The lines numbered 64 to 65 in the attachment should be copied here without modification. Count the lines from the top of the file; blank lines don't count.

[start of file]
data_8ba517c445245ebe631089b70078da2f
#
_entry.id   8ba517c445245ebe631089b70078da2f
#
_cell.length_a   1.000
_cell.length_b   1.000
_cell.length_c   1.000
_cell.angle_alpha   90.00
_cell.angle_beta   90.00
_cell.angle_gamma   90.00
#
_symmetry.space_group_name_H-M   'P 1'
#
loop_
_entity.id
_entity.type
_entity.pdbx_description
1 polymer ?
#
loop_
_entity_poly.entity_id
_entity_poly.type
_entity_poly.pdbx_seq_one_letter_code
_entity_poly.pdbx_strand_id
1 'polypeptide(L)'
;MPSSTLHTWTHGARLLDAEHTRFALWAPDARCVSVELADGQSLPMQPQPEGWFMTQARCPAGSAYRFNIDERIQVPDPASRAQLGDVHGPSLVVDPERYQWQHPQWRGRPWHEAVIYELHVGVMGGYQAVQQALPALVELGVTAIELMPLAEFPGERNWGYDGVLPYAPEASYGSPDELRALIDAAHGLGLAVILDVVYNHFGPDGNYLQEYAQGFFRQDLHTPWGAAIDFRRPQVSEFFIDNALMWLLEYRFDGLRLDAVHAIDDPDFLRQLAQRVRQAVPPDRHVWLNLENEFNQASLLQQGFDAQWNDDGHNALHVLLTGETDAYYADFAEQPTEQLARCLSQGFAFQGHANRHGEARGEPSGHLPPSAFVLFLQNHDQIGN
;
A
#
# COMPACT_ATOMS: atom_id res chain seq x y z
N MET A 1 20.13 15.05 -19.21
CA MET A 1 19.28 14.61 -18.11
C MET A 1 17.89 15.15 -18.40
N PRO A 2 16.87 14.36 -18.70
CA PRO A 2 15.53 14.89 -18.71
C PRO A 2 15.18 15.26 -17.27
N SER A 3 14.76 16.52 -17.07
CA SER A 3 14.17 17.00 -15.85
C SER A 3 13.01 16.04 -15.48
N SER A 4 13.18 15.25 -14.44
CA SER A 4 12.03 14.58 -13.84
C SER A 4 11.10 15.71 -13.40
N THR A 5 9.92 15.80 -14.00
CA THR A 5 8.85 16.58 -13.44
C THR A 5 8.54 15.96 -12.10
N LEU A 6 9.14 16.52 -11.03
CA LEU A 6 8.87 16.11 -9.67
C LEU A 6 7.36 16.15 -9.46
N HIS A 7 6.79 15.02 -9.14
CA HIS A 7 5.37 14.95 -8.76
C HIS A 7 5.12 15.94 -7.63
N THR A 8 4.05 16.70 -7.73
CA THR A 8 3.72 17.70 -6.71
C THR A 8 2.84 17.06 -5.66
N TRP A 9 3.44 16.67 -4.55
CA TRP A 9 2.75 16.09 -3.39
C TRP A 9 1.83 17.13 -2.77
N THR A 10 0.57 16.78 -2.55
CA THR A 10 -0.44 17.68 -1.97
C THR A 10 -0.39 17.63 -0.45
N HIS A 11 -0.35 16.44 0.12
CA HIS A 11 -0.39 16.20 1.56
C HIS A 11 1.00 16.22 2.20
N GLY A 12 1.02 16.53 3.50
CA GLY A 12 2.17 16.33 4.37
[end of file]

N GLY A 12 1.02 16.53 3.50
CA GLY A 12 2.17 16.33 4.37